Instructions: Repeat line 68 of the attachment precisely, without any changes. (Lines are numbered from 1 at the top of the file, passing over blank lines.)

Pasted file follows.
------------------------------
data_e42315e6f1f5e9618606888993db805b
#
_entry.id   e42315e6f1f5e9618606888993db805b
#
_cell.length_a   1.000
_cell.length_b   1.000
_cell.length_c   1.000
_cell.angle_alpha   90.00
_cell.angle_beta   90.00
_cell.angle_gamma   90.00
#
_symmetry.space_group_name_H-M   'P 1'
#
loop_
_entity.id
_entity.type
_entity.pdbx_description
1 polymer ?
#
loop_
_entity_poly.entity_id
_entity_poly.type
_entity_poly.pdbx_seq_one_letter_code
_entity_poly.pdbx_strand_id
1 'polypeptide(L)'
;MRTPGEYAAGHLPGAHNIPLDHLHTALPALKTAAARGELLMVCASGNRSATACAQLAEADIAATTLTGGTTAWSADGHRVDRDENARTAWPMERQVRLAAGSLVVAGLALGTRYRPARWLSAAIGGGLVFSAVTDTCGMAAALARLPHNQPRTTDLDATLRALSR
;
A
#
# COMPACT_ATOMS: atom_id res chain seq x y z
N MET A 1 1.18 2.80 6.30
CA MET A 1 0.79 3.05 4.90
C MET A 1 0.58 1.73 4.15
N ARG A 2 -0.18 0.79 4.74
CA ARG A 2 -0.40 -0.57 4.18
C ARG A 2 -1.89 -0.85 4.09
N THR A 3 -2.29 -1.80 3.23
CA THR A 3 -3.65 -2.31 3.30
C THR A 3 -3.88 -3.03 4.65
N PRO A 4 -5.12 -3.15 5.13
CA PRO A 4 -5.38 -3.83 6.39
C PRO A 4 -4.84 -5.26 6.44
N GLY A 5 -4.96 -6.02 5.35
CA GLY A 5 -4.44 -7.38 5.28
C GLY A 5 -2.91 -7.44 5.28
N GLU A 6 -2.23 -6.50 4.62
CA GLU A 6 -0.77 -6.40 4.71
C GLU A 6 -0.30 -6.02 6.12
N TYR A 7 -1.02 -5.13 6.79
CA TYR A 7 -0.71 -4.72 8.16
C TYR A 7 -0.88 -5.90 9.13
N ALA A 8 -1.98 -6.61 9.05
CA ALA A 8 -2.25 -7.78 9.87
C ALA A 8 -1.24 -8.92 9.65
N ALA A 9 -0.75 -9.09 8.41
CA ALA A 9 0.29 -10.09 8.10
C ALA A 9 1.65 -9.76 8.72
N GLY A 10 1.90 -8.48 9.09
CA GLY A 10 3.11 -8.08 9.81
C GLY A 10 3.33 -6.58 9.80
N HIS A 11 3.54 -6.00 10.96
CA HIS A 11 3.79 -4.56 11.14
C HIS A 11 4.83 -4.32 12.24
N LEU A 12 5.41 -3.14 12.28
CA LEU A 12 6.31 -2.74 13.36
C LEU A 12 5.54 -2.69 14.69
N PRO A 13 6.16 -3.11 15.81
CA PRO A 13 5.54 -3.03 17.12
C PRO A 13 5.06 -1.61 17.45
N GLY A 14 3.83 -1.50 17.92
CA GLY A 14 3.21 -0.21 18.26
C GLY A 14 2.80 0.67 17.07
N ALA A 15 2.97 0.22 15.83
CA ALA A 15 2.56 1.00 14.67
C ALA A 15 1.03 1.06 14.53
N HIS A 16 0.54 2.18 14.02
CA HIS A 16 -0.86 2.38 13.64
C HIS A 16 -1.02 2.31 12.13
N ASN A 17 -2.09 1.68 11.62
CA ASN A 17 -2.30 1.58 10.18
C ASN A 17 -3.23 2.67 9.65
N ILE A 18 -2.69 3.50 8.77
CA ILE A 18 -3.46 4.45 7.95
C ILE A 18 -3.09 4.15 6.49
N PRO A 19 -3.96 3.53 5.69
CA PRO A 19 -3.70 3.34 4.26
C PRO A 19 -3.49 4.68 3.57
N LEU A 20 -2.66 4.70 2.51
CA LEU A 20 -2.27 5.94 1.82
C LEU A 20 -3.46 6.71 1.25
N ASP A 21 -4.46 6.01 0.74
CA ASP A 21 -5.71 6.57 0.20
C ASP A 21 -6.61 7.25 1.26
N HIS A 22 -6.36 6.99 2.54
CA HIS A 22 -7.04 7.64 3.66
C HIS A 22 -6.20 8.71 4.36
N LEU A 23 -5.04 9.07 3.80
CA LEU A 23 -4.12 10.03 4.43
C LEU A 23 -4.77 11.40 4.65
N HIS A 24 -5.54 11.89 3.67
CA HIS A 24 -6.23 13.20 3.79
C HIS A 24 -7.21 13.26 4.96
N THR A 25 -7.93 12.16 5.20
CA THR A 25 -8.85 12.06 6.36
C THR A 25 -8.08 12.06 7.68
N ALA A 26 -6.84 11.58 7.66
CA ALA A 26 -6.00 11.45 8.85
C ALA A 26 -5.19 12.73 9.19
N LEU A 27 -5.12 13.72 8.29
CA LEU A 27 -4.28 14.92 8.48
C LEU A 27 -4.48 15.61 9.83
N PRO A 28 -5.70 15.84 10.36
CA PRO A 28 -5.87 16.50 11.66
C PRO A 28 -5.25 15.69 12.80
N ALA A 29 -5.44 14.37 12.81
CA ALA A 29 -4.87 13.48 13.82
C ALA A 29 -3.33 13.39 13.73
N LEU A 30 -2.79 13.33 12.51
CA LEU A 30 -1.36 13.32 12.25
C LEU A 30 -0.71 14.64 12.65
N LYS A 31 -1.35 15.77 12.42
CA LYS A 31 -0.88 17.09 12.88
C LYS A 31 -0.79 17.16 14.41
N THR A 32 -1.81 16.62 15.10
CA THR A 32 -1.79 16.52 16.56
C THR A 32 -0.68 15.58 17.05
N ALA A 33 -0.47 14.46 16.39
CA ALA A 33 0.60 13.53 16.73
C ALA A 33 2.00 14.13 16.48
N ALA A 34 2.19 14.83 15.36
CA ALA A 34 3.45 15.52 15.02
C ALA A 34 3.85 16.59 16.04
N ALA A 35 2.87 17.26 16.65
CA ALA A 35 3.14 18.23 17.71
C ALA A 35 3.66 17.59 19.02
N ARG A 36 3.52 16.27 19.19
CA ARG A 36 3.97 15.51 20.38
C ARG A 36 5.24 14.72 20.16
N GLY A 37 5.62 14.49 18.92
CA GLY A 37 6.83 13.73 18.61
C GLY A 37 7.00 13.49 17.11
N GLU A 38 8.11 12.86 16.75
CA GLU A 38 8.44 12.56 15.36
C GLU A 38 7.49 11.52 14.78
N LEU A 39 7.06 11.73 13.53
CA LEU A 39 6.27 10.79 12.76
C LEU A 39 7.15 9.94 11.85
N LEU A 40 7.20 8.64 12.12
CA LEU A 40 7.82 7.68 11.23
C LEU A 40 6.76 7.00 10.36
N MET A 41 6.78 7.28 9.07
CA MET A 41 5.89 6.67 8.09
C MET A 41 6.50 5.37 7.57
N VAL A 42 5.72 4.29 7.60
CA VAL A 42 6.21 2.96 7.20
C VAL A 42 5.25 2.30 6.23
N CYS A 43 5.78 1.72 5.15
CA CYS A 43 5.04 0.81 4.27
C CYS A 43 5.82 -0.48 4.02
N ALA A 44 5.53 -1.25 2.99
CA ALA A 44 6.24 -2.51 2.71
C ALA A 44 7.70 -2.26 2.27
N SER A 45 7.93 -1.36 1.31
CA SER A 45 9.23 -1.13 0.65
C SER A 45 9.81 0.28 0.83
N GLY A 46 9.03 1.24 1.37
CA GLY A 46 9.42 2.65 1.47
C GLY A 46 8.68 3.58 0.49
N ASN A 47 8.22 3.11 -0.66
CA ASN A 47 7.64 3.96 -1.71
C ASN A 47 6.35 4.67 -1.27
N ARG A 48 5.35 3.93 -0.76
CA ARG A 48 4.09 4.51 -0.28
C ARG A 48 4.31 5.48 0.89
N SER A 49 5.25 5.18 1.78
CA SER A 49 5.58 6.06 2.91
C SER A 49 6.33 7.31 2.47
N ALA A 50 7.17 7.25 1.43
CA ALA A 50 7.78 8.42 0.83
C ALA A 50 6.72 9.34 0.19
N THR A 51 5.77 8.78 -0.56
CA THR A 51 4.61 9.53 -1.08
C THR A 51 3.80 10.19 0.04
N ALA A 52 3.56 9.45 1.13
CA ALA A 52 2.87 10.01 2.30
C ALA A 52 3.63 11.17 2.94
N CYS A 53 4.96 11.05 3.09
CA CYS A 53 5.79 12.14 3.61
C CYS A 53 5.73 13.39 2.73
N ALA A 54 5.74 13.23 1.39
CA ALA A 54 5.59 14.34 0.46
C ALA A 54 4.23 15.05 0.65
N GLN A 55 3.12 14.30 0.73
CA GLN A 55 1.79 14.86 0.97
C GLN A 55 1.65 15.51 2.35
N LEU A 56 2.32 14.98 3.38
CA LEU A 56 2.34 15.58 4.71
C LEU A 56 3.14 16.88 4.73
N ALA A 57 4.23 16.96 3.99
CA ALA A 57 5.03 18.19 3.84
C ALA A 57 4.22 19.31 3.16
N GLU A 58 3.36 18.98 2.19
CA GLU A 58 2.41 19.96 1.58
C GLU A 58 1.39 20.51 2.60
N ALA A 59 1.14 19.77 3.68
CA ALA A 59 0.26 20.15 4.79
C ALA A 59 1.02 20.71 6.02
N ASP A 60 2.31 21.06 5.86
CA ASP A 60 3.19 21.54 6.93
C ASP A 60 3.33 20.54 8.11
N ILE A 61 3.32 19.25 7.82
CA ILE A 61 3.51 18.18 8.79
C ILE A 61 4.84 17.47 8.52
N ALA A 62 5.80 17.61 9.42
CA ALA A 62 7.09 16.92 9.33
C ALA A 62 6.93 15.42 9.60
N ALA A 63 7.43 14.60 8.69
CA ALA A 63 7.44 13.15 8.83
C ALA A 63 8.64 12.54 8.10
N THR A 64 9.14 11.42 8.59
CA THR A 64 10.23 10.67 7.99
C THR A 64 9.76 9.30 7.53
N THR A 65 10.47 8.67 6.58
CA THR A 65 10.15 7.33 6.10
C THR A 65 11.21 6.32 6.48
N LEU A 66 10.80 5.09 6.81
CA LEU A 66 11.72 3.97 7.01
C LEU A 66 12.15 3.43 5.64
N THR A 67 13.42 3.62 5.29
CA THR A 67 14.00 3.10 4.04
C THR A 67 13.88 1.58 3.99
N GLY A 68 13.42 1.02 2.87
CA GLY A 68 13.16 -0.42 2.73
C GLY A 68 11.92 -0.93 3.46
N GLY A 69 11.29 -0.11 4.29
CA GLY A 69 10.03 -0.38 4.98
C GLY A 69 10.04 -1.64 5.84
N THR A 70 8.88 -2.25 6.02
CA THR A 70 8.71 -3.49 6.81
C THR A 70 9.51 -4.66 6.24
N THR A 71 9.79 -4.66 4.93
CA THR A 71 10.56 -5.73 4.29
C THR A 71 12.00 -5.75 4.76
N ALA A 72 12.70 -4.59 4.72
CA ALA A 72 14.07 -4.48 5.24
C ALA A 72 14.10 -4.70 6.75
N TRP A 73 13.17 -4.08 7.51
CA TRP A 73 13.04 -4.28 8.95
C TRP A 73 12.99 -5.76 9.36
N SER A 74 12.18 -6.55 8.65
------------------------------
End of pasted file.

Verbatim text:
CA PRO A 13 5.54 -3.03 17.12